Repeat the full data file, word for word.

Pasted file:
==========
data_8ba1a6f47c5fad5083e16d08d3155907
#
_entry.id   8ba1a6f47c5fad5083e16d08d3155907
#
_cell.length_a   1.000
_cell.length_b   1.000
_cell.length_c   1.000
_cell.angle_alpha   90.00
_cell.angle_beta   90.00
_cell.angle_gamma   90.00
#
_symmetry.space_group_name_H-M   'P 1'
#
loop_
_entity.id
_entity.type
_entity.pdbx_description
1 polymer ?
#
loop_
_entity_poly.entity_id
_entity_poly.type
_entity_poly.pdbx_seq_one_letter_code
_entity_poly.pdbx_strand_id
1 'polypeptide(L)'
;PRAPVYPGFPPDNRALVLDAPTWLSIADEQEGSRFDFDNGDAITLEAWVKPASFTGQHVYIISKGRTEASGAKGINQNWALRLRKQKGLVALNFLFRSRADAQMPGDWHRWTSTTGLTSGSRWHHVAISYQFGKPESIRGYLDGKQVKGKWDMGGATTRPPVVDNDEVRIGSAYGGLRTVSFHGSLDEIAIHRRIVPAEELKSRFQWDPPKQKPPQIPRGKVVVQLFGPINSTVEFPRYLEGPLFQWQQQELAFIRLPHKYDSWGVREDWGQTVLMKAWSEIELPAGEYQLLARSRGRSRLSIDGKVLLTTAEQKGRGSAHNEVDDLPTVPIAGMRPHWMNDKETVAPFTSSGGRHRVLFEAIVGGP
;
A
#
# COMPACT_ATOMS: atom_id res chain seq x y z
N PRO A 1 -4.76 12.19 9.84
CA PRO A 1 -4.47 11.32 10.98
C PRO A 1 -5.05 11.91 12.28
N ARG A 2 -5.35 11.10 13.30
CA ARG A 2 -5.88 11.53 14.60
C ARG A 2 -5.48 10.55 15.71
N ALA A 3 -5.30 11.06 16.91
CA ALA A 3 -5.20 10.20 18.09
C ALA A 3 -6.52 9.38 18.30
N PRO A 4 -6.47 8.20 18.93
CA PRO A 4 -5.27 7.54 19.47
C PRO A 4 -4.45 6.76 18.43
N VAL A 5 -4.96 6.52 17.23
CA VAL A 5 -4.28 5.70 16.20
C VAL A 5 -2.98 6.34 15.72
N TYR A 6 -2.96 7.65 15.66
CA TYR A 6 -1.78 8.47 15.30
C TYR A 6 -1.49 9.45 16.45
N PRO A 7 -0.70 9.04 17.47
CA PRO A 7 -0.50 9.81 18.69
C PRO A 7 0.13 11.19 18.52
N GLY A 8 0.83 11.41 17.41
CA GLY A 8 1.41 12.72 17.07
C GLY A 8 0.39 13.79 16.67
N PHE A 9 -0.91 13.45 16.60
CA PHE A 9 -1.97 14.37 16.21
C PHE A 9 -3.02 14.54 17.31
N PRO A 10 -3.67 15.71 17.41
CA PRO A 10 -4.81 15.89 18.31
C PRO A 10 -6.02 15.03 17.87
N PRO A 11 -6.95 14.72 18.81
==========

data_8ba1a6f47c5fad5083e16d08d3155907
#
_entry.id   8ba1a6f47c5fad5083e16d08d3155907
#
_cell.length_a   1.000
_cell.length_b   1.000
_cell.length_c   1.000
_cell.angle_alpha   90.00
_cell.angle_beta   90.00
_cell.angle_gamma   90.00
#
_symmetry.space_group_name_H-M   'P 1'
#
loop_
_entity.id
_entity.type
_entity.pdbx_description
1 polymer ?
#
loop_
_entity_poly.entity_id
_entity_poly.type
_entity_poly.pdbx_seq_one_letter_code
_entity_poly.pdbx_strand_id
1 'polypeptide(L)'
;PRAPVYPGFPPDNRALVLDAPTWLSIADEQEGSRFDFDNGDAITLEAWVKPASFTGQHVYIISKGRTEASGAKGINQNWALRLRKQKGLVALNFLFRSRADAQMPGDWHRWTSTTGLTSGSRWHHVAISYQFGKPESIRGYLDGKQVKGKWDMGGATTRPPVVDNDEVRIGSAYGGLRTVSFHGSLDEIAIHRRIVPAEELKSRFQWDPPKQKPPQIPRGKVVVQLFGPINSTVEFPRYLEGPLFQWQQQELAFIRLPHKYDSWGVREDWGQTVLMKAWSEIELPAGEYQLLARSRGRSRLSIDGKVLLTTAEQKGRGSAHNEVDDLPTVPIAGMRPHWMNDKETVAPFTSSGGRHRVLFEAIVGGP
;
A
#
# COMPACT_ATOMS: atom_id res chain seq x y z
N PRO A 1 -4.76 12.19 9.84
CA PRO A 1 -4.47 11.32 10.98
C PRO A 1 -5.05 11.91 12.28
N ARG A 2 -5.35 11.10 13.30
CA ARG A 2 -5.88 11.53 14.60
C ARG A 2 -5.48 10.55 15.71
N ALA A 3 -5.30 11.06 16.91
CA ALA A 3 -5.20 10.20 18.09
C ALA A 3 -6.52 9.38 18.30
N PRO A 4 -6.47 8.20 18.93
CA PRO A 4 -5.27 7.54 19.47
C PRO A 4 -4.45 6.76 18.43
N VAL A 5 -4.96 6.52 17.23
CA VAL A 5 -4.28 5.70 16.20
C VAL A 5 -2.98 6.34 15.72
N TYR A 6 -2.96 7.65 15.66
CA TYR A 6 -1.78 8.47 15.30
C TYR A 6 -1.49 9.45 16.45
N PRO A 7 -0.70 9.04 17.47
CA PRO A 7 -0.50 9.81 18.69
C PRO A 7 0.13 11.19 18.52
N GLY A 8 0.83 11.41 17.41
CA GLY A 8 1.41 12.72 17.07
C GLY A 8 0.39 13.79 16.67
N PHE A 9 -0.91 13.45 16.60
CA PHE A 9 -1.97 14.37 16.21
C PHE A 9 -3.02 14.54 17.31
N PRO A 10 -3.67 15.71 17.41
CA PRO A 10 -4.81 15.89 18.31
C PRO A 10 -6.02 15.03 17.87
N PRO A 11 -6.95 14.72 18.81